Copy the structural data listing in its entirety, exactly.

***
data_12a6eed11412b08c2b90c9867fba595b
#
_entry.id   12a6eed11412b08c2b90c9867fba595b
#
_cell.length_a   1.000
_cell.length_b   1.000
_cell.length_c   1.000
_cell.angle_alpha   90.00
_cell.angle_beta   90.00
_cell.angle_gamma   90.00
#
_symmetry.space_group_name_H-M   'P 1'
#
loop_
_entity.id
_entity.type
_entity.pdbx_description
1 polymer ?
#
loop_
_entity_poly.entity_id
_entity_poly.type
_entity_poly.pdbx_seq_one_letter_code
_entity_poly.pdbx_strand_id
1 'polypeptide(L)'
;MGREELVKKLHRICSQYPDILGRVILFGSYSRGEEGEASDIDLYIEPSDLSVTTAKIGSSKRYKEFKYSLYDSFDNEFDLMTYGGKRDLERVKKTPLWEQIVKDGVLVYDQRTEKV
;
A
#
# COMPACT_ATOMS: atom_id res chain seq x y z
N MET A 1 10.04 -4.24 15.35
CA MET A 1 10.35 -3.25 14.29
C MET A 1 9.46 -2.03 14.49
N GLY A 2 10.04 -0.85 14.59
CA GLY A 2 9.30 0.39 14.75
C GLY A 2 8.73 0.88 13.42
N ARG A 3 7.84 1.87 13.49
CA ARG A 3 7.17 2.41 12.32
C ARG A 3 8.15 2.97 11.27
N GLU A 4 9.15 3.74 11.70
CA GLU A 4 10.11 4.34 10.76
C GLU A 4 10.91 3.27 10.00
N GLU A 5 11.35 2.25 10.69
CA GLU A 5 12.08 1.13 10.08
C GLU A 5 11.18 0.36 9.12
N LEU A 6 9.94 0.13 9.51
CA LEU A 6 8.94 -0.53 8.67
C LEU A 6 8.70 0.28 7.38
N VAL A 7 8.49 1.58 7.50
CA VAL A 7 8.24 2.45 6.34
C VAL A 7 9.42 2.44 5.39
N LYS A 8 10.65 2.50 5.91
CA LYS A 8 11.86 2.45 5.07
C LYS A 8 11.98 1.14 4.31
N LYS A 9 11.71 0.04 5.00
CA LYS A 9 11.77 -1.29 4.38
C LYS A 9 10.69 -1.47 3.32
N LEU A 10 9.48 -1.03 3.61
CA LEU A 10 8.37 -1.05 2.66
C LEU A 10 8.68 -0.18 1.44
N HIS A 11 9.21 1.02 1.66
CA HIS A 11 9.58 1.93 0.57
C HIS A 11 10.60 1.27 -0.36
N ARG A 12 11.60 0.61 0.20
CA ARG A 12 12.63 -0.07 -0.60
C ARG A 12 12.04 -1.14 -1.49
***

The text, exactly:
data_12a6eed11412b08c2b90c9867fba595b
#
_entry.id   12a6eed11412b08c2b90c9867fba595b
#
_cell.length_a   1.000
_cell.length_b   1.000
_cell.length_c   1.000
_cell.angle_alpha   90.00
_cell.angle_beta   90.00
_cell.angle_gamma   90.00
#
_symmetry.space_group_name_H-M   'P 1'
#
loop_
_entity.id
_entity.type
_entity.pdbx_description
1 polymer ?
#
loop_
_entity_poly.entity_id
_entity_poly.type
_entity_poly.pdbx_seq_one_letter_code
_entity_poly.pdbx_strand_id
1 'polypeptide(L)'
;MGREELVKKLHRICSQYPDILGRVILFGSYSRGEEGEASDIDLYIEPSDLSVTTAKIGSSKRYKEFKYSLYDSFDNEFDLMTYGGKRDLERVKKTPLWEQIVKDGVLVYDQRTEKV
;
A
#
# COMPACT_ATOMS: atom_id res chain seq x y z
N MET A 1 10.04 -4.24 15.35
CA MET A 1 10.35 -3.25 14.29
C MET A 1 9.46 -2.03 14.49
N GLY A 2 10.04 -0.85 14.59
CA GLY A 2 9.30 0.39 14.75
C GLY A 2 8.73 0.88 13.42
N ARG A 3 7.84 1.87 13.49
CA ARG A 3 7.17 2.41 12.32
C ARG A 3 8.15 2.97 11.27
N GLU A 4 9.15 3.74 11.70
CA GLU A 4 10.11 4.34 10.76
C GLU A 4 10.91 3.27 10.00
N GLU A 5 11.35 2.25 10.69
CA GLU A 5 12.08 1.13 10.08
C GLU A 5 11.18 0.36 9.12
N LEU A 6 9.94 0.13 9.51
CA LEU A 6 8.94 -0.53 8.67
C LEU A 6 8.70 0.28 7.38
N VAL A 7 8.49 1.58 7.50
CA VAL A 7 8.24 2.45 6.34
C VAL A 7 9.42 2.44 5.39
N LYS A 8 10.65 2.50 5.91
CA LYS A 8 11.86 2.45 5.07
C LYS A 8 11.98 1.14 4.31
N LYS A 9 11.71 0.04 5.00
CA LYS A 9 11.77 -1.29 4.38
C LYS A 9 10.69 -1.47 3.32
N LEU A 10 9.48 -1.03 3.61
CA LEU A 10 8.37 -1.05 2.66
C LEU A 10 8.68 -0.18 1.44
N HIS A 11 9.21 1.02 1.66
CA HIS A 11 9.58 1.93 0.57
C HIS A 11 10.60 1.27 -0.36
N ARG A 12 11.60 0.61 0.20
CA ARG A 12 12.63 -0.07 -0.60
C ARG A 12 12.04 -1.14 -1.49